The consumption of marijuana to facilitate spiritual awareness also became tied up with the religion, although it could be argued that other religions use sensory deprivation and/or stimulation to heighten the spirituality of adherents. Many Rastafarians abstained from eating pork, and in some cases, meat altogether.
In 1966, the visit of Selassie to Jamaica became an extraordinary event. Feted by crowds of tens of thousands wherever he went, Selassie gained a whole new legion of followers. Crucially, these were to include many Jamaican musicians, notably Bob Marley.
These converts to Rastafarianism used the emerging reggae genre as a method of evangelising their new religion. Thanks to reggae’s remarkable success as a musical export, the Rastafarian religion and culture became known throughout the world.
Rastafarian Barbara Makeda Blake Hannnah authored the book Rastafari – The New Creation in 1981. In an updated commentary from 2002 entitled If Bob Marley Was Still Here, she lamented the commercialisation of what was once a militant and serious religion, and argues that the intended political impact of the movement has all but disappeared.
Interestingly enough, Nándor Tánczos, a Rastafarian from New Zealand, was an MP from 1999 to 2008, representing the Green Party. Tánczos, who maintains rasnandor.blogspot.com and nandor.net.nz, introduced a series of interesting proposals in the New Zealand parliament, including the Clean Slate Bill (to wipe minor convictions off a record if the offender hasn’t re-offended for seven years) and a failed attempt at marijuana law reform.
On his website, Tánczos says: “Being a Rasta is who I am, and it influences everything I do. It influences every moment of my life and my politics. Because politics is one expression of the philosophy that underpins, you know?”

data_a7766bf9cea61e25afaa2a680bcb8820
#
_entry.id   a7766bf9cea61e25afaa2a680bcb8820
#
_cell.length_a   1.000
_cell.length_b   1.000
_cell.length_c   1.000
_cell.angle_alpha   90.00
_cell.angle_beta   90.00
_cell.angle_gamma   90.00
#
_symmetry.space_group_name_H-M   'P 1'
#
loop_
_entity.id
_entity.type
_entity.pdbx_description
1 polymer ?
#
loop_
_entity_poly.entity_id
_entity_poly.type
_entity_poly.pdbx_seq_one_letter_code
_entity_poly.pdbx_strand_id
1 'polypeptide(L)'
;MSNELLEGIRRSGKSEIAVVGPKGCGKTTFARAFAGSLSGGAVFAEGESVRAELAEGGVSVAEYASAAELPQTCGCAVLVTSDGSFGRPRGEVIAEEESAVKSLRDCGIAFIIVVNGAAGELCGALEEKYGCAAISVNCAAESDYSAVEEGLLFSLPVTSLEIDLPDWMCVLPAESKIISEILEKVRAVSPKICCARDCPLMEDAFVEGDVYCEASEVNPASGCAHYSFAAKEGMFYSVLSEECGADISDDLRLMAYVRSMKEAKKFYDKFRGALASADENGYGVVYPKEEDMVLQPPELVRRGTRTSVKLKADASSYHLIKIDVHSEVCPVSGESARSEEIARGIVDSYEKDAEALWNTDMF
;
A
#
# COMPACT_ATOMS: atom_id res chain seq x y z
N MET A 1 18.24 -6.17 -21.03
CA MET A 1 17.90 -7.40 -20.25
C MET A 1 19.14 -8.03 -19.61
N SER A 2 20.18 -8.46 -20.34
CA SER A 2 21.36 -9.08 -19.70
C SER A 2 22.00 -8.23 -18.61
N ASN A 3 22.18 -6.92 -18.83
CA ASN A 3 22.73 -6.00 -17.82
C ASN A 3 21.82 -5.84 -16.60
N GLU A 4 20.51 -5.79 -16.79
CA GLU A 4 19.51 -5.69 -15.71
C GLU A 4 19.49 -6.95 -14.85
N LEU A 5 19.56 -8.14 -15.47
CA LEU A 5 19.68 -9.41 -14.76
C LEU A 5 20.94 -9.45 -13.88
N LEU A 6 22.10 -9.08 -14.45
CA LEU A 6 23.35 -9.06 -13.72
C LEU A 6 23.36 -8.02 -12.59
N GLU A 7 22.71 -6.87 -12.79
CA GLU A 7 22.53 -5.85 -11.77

Tánczos explains his reasons for venturing into formal politics: “I come from an anarchist background, politically. The idea of parliamentary politics was a total anathema to me for a long time.
“People ask me: ‘Isn’t parliament an elite power structure designed to maintain the status quo?’ Of course, that’s why we need to change it. I felt the Greens were able to articulate a different kind of vision of what politics was, and a different vision of the future of this country and what this world could be, and so I joined the Green Party.
“As a Rastafarian man, a constant fact of life is people trying to pigeonhole, stereotype, belittle and objectify me. This became especially true after stepping into Babylon (the Rastafarian term for an evil Empire!) and entering the New Zealand Parliament. But Rasta livity (way of life) is holistic and mindful of what is holy.
“It’s about not being ashamed to assert my own philosophy, while fully recognising and respecting everyone else’s as well.”
For its 35th anniversary the San Francisco Decorator Showcase returned to the Classic Revival mansion on 2020 Jackson Street, which had also been the home of the 1991 showcase. The honey-colored brick structure overlooking the Bay was designed in 1902 by German-born architect Julius E. Krafft (1855-1937), and is being offered for $17.5 million (as of June 2012.) Our Claudia Juestel, of Adeeni Design, gives us a tour…